The McGovern–Dole International Food for Education and Child Nutrition Program, administered by USDA’s Foreign Agricultural Service, helps support education, child development, and food security for some of the world’s poorest children. It provides for donations of U.S. agricultural products, as well as financial and technical assistance, for school feeding and maternal and child nutrition projects in low-income, food-deficit countries that are committed to universal education.
USDA and FAS Food Aid Programs
Contact: Katie Gorscak
Tsavo National Park
One of the paths used
Walking down a path
Monday, May 3, 2010
Anselm Croze, left, took over the business that was started by his mother. He collects all sorts of glasses and recycles them into wonderful products. He does this at Kitengela, where the family home is situated. Thus, in this huge track of land, he houses all their staff, has a small conservatoir for wild animals (ostrich, turtles, wathogs, monkeys, camels) and is a full fledged tour attraction facility. Croze is a graduate of Business Administration, but glass creativity is a passion that he has developed into a profession.
Anselm Croze was born in Cumbria in northern England. He came to Kenya with his father, Harvey Croze, an environmental zoologist who worked in the Serengeti. Anselm remembers home-schooling in a tent in Tanzania; later, he was the one little mzungu kid amongst many black urchins in a small, one-room rural school, running around, getting into dirt and trouble. Later still, he drove a taxi around Ann Arbor, Michigan, because he had run out of money to pay his university fees in the U.S.A. He understands hardship quite well, and he understands the value of practical methods of showing solidarity.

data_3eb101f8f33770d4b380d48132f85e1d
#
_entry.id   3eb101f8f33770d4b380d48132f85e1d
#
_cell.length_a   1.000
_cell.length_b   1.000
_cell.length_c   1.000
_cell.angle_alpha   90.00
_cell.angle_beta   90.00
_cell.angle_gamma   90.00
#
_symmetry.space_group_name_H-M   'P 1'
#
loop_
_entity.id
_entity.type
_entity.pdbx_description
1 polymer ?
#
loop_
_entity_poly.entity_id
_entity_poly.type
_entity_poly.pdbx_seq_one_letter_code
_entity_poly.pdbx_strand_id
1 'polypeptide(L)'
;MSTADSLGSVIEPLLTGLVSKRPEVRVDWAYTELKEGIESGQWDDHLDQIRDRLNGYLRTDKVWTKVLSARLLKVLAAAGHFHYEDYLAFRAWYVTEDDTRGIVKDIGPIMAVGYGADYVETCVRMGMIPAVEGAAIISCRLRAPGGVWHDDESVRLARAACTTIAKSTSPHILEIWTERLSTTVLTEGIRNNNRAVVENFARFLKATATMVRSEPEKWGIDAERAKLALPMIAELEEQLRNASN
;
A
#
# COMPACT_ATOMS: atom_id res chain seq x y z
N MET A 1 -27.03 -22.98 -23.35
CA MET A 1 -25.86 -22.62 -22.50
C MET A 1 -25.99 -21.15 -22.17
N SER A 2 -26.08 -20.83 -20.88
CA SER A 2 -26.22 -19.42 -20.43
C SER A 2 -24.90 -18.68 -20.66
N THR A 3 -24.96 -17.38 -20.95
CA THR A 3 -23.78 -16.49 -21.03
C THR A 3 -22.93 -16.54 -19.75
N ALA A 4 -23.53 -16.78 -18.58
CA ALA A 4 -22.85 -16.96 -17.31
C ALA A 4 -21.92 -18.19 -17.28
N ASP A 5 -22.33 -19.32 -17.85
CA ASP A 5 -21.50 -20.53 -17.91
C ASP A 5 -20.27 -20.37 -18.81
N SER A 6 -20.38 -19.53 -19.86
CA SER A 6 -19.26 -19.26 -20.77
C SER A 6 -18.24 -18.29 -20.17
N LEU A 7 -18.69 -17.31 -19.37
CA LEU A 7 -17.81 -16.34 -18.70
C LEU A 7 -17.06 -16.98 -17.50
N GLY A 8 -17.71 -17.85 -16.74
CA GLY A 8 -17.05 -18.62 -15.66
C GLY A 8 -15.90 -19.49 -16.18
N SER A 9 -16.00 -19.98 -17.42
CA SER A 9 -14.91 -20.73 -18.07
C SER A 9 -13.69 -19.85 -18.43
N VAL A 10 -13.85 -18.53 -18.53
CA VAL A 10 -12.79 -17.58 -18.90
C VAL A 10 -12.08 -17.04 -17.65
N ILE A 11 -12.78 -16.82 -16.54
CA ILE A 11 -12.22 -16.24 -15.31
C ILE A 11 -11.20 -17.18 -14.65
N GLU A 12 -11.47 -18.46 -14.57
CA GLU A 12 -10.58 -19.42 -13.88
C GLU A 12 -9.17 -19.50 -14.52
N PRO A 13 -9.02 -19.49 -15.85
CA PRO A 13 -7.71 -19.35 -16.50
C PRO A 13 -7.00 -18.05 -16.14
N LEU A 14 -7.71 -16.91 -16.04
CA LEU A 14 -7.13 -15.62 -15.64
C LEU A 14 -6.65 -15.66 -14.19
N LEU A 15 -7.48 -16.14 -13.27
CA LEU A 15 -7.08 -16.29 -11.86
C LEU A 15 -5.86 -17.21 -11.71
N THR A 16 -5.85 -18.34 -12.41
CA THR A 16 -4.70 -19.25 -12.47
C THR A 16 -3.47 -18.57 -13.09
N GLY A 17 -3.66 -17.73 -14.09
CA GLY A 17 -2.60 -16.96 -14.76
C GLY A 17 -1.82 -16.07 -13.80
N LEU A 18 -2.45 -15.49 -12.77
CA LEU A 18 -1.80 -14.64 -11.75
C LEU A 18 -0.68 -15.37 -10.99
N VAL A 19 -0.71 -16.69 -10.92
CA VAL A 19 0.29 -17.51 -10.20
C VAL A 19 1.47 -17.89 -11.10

Anselm Croze presides over the hot glass division of Kitengela Glassworks. At Kitengela, Anselm combines his passion for the environment with his passion for glass art; he places his art in his environment with the same creative joy with which he weaves the environment into his art. Many Kenyan homes have some of Kitengela’s luminous hand-crafted glasses, vases, platters, and bowls in shades ranging from deepest blue and emerald green to delicate pastels the colour of illuminated water from the sea. All are created from 100% recycled, reclaimed, and salvaged materials. A lucky few are able to make the trek out to the busy hive of activity that is the source of the art.